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Russia and China benefit from US infighting, says David Sanger
Russia And China benefit from US infighting, says David Sanger | GZERO World with Ian Bremmer

Russia and China benefit from US infighting, says David Sanger

On GZERO World, David Sanger, Pulitzer Prize-winning New York Times journalist and author of "New Cold Wars," argues that while China seeks to become the top global power by 2049, Russia, lacking such aspirations, acts as a disruptor on the international stage. Sanger also notes how both countries have an interest in fueling instability in the U.S., amplifying chaos to distract American focus from their strategic ambitions. He tells Ian Bremmer, "China wants to be the top dog by 2049, the 100th anniversary of the Chinese Revolution and of Mao declaring the state. And they want to be the top dog of something worth being the top dog of. The Russians have no hope for that. So their only source of power is as a disruptor, and that's the friction between these two that may come into play."

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How to protect elections in the age of AI
VOD - Munich 2024: Protecting Elections in the Age of AI

How to protect elections in the age of AI

Half of the world’s population will have the chance to head to the polls this year in dozens of critical elections worldwide. These votes, which will shape policy and democracy for years to come, come amid light-speed development in artificial intelligence. As Eurasia Group noted in its 2024 Top Risk entitled “Ungoverned AI,” generative AI could be used by domestic and foreign actors – we’re looking at you, Russia – to impact campaigns and undermine trust in democracy.

To meet the moment, GZERO Media, on the ground at the 2024 Munich Security Conference, held a Global Stage discussion on Feb. 17 entitled “Protecting Elections in the Age of AI.” We spoke with Brad Smith, vice chair and president of Microsoft; Ian Bremmer, president and founder of Eurasia Group and GZERO Media; Fiona Hill, senior fellow for the Center on the United States and Europe at Brookings; Eva Maydell, an EU parliamentarian and a lead negotiator of the EU Chips Act and Artificial Intelligence Act; Kersti Kaljulaid, the former president of Estonia; with European correspondent Maria Tadeo moderating. The program also featured interviews with Kyriakos Mitsotakis, Greece’s prime minister, and Benedikt Franke, CEO and vice-chair of the Munich Security Conference. These thought leaders and experts discussed the implications of the rapid rise of AI amid this historic election year.

The group started by delving into what Bremmer has referred to as the “Voldemort” of years surrounding elections, to look at how election interference and disinformation have evolved since 2016.

“This is the year that people have been very concerned about, but have kind of hoped that they could push off. It's not just because there are elections all over the world and trust in institutions is deteriorating, it's also because the most powerful country in the world, and it's not becoming less powerful, is also one of the most politically dysfunctional,” says Bremmer, referring to the US.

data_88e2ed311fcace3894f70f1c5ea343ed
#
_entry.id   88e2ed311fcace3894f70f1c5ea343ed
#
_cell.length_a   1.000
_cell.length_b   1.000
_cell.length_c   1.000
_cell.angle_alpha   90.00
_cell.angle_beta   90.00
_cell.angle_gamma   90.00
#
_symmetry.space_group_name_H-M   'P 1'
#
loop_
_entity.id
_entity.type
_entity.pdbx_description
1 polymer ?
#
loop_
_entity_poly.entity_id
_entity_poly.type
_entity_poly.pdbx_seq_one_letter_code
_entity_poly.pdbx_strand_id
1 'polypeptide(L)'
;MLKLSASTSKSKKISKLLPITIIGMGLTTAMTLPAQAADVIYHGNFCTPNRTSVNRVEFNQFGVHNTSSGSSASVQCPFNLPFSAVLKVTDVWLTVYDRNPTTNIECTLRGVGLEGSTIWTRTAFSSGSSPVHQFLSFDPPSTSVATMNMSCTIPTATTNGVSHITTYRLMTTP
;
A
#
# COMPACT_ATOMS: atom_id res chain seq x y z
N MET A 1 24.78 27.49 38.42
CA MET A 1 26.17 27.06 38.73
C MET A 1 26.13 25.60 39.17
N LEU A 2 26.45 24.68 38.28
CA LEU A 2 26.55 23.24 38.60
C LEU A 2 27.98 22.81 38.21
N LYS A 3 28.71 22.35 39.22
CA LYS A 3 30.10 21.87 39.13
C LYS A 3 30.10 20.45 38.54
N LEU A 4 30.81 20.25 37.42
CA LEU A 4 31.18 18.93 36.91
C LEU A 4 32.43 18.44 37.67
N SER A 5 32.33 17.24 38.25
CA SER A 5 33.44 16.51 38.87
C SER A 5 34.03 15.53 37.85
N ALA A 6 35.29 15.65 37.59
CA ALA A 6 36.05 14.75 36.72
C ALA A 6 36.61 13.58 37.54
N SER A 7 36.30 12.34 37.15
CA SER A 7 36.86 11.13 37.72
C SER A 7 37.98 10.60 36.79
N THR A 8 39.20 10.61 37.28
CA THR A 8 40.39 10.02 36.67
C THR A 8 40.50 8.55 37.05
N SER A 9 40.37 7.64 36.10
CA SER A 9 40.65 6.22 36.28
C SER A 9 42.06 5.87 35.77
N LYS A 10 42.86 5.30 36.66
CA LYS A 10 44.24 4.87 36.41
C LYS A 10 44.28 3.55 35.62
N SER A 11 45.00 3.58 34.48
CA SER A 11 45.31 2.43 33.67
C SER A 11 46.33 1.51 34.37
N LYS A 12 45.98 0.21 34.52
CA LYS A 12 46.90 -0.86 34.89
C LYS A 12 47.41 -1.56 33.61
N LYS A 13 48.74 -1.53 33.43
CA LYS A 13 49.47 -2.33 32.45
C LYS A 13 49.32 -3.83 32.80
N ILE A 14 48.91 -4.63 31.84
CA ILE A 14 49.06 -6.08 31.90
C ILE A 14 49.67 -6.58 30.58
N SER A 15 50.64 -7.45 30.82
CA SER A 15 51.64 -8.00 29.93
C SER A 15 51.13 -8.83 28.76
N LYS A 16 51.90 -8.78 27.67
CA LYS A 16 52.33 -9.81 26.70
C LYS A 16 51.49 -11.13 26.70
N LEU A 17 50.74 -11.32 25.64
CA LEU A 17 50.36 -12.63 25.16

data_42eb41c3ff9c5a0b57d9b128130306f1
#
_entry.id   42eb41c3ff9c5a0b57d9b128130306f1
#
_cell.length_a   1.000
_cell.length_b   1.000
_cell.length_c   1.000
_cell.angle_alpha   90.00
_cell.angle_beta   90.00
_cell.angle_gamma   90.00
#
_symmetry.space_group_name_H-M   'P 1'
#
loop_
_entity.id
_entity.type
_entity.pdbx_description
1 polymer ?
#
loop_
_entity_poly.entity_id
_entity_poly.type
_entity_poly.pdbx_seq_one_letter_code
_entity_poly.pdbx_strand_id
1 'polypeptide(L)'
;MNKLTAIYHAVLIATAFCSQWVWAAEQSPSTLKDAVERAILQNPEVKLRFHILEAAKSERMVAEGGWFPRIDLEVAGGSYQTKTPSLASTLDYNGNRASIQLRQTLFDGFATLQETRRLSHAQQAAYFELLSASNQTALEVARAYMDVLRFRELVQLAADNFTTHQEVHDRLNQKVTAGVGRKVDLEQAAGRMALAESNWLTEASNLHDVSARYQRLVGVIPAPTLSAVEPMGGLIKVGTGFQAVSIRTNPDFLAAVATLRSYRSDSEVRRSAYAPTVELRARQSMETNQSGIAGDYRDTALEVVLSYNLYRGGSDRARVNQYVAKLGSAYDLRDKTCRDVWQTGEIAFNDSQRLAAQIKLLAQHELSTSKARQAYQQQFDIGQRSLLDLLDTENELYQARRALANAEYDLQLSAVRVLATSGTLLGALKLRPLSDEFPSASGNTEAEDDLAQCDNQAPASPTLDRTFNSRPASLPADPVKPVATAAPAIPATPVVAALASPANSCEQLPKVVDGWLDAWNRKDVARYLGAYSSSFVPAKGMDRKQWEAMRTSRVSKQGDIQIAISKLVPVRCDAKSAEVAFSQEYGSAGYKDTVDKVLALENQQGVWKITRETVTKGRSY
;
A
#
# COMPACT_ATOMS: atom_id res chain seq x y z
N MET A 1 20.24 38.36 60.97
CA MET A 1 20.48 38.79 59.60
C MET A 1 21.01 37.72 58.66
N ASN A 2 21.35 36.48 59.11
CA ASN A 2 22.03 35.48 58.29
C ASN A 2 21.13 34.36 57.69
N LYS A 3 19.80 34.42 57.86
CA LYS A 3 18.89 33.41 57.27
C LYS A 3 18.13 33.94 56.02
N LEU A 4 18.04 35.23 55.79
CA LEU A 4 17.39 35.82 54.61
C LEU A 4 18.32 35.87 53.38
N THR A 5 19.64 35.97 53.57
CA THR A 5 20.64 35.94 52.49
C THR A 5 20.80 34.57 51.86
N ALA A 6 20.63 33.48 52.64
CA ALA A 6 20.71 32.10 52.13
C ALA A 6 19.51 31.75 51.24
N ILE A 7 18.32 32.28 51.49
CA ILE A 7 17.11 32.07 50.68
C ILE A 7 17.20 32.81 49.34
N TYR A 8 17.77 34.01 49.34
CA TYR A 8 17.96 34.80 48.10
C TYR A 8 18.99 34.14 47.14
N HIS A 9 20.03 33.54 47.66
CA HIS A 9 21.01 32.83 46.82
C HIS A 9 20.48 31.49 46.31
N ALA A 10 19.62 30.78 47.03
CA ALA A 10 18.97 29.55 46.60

The 2024 US presidential election “is maximally distrust-laden,” says Bremmer, adding that it’s “really hard to have a free and fair election in the US that all of its population” believes is legitimate.

And the worry is that AI could complicate the landscape even further.

Hill agreed that there’s cause for concern but underscored that people should not “panic” to a point where they’re “paralyzed” and “not taking action.”

“Panic is not an option given the stakes,” says Hill, adding, “There are negative aspects of all of this, but there's also the kind of question that we have to grapple with is how when legitimate competitors or opposition movements that otherwise beleaguered decide to use AI tools, that then also has an impact.”

There’s no doubt that AI can be used for nefarious purposes. Deepfakes can fool even the most discerning eye. Disinformation has already been rampant across the internet in recent election cycles and helped sow major divisions in many countries well before AI tools — far more sophisticated than your average meme — were widely available.

“With new tools and products that use generative AI, including from a company like ours, somebody can create a very realistic video, audio, or image. Just think about the different ways it can be used. Somebody can use it and they can make a video of themself, and they can make clear in the video that this is AI generated. That is one way a political candidate, even one who is in prison can speak,” says Smith, alluding to ex-Pakistani Prime Minister Imran Khan’s recent use of AI from behind bars.

Along these lines, there are many serious, valid concerns about the impact AI can have on elections and democracy more generally — particularly at a time when people are exhibiting rising levels of distrust in key institutions.

“It's very important to acknowledge a lot of the important developments that AI and emerging tech can bring to support our economic development,” says Maydell, adding, “but in the same time, especially this year, we need to be very sober about some of those threats that are in a way threatening the very fabric of our democratic societies.

As Maydell noted, this evolving new technology can be harnessed for good and bad. Can AI be used as a tool to protect candidates and the integrity of the electoral process?

A number of major tech companies, including Microsoft, signed an accord at the Munich Security Conference on Friday to help thwart and combat AI-related election interference.

“It's all about trying to put ourselves in a position, not to solve this problem completely, I don't think that's possible, but to manage this new reality in a way that will make a difference,” says Smith. The Microsoft president says the accord brings the tech sector together to preserve the authenticity of content, including by working to detect deepfakes and providing candidates with a mechanism to report any that are created about them.